Distance learning may be an effective way for people with disabilities to gain qualifications, it has been suggested.
Speaking to the Northern Echo, Open University (OU) adviser Melissa Wride outlined some of the benefits of embarking on a course that can be completed from home.
Ms Wride, who specialises in helping disabled learners, told the news provider: "About five per cent of our students have some sort of disability. This makes the OU a much more accessible option for them."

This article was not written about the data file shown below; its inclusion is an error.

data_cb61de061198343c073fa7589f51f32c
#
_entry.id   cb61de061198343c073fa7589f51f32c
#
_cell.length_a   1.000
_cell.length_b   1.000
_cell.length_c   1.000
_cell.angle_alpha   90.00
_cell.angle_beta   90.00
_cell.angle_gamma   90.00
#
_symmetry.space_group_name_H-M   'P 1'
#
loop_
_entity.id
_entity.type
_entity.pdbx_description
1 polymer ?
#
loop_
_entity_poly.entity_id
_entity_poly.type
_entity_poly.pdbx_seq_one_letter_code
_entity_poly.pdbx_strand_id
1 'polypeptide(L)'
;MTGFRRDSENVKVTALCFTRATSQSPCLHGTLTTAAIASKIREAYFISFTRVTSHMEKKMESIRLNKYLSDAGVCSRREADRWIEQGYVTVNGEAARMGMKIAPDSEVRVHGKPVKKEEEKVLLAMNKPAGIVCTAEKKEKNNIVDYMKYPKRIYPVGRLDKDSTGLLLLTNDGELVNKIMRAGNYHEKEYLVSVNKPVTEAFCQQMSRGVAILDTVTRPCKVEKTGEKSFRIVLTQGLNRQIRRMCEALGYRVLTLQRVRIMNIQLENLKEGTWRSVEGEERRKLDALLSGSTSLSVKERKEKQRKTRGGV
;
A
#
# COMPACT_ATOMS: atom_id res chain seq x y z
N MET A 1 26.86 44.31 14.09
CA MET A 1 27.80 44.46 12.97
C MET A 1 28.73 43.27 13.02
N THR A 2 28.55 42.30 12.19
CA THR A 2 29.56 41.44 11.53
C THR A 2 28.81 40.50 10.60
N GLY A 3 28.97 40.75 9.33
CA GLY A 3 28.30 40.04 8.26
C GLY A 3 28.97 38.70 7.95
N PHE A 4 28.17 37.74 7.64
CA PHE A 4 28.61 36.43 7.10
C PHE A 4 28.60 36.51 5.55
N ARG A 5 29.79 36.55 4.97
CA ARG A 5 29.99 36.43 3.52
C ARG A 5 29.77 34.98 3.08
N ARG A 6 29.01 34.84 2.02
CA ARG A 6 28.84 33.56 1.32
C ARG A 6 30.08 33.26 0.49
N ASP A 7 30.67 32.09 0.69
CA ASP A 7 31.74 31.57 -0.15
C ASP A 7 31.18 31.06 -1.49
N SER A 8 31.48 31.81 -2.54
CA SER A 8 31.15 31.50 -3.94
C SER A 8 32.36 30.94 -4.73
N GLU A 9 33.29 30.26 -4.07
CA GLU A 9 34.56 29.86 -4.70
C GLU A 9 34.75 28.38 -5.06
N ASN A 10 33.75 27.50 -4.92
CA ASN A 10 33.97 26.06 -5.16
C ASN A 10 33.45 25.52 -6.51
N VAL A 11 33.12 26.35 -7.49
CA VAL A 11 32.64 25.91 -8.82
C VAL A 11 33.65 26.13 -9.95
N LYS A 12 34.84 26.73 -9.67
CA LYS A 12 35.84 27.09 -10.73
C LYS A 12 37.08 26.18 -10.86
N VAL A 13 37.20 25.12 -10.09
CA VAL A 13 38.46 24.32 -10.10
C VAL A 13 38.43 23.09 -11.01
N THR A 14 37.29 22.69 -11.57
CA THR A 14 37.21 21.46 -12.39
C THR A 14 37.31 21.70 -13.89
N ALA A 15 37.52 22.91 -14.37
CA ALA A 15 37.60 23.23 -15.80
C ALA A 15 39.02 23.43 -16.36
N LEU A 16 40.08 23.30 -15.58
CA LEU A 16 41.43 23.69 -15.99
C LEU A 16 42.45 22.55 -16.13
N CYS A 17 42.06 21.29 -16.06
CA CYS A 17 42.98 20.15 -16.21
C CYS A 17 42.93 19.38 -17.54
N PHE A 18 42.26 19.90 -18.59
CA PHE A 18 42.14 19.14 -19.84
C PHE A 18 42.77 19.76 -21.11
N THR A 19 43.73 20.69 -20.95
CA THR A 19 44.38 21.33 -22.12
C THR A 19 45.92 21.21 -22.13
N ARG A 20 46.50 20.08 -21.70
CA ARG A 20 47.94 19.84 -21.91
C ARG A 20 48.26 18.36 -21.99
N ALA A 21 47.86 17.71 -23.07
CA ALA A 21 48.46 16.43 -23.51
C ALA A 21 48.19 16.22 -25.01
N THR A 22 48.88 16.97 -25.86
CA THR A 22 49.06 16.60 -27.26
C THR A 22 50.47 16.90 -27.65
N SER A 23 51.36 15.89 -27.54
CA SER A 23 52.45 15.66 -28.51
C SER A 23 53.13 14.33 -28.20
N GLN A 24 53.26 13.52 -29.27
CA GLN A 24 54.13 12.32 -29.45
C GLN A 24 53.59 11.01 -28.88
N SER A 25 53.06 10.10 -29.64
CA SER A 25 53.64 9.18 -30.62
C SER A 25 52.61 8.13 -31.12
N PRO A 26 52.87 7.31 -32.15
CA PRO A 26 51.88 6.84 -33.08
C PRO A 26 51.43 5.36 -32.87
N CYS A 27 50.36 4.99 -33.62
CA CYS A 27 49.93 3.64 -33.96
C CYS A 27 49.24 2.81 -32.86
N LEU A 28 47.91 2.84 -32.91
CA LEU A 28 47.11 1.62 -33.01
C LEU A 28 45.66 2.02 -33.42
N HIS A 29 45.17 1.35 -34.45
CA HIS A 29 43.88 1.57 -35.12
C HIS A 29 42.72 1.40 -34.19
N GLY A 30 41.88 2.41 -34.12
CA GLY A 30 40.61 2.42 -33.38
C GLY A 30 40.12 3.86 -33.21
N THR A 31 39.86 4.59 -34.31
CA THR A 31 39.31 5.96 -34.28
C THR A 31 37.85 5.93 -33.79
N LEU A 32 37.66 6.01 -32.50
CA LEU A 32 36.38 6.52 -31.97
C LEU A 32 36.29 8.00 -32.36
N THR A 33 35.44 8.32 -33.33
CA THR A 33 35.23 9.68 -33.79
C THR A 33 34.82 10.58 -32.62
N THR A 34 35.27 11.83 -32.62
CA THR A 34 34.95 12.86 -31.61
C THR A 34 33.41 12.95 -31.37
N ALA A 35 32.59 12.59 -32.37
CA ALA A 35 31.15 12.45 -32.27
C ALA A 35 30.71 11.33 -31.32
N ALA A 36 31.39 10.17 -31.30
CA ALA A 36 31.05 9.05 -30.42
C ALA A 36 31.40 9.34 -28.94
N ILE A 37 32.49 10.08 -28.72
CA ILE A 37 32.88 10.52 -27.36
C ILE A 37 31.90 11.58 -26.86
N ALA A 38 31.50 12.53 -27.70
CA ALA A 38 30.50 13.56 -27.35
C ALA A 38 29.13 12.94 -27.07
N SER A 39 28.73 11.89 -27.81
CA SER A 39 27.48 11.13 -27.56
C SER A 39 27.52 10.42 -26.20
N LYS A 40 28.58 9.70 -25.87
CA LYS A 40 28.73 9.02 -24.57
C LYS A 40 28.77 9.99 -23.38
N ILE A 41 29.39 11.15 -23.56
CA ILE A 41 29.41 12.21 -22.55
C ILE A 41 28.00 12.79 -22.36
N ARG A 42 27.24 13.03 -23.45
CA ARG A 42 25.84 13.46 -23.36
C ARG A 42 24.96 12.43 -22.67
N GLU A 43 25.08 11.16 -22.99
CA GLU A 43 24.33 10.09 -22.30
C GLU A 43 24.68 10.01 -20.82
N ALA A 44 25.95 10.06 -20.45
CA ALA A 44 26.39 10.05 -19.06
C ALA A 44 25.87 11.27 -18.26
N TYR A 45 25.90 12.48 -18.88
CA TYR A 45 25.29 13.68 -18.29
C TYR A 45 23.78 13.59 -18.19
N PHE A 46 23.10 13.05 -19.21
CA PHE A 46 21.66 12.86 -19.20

The flexibility of the courses can be of help to some individuals, she noted, as they can complete the modules in their own time.
It comes as the OU launches a new base in the north of England and prepares to celebrate its 40th anniversary in April, the paper revealed.
Meanwhile, a project named Invest to Change will see businesses in Preston offering work placements to students with learning disabilities, according to fenews.co.uk.
employers' forum on disability, 24th March 2009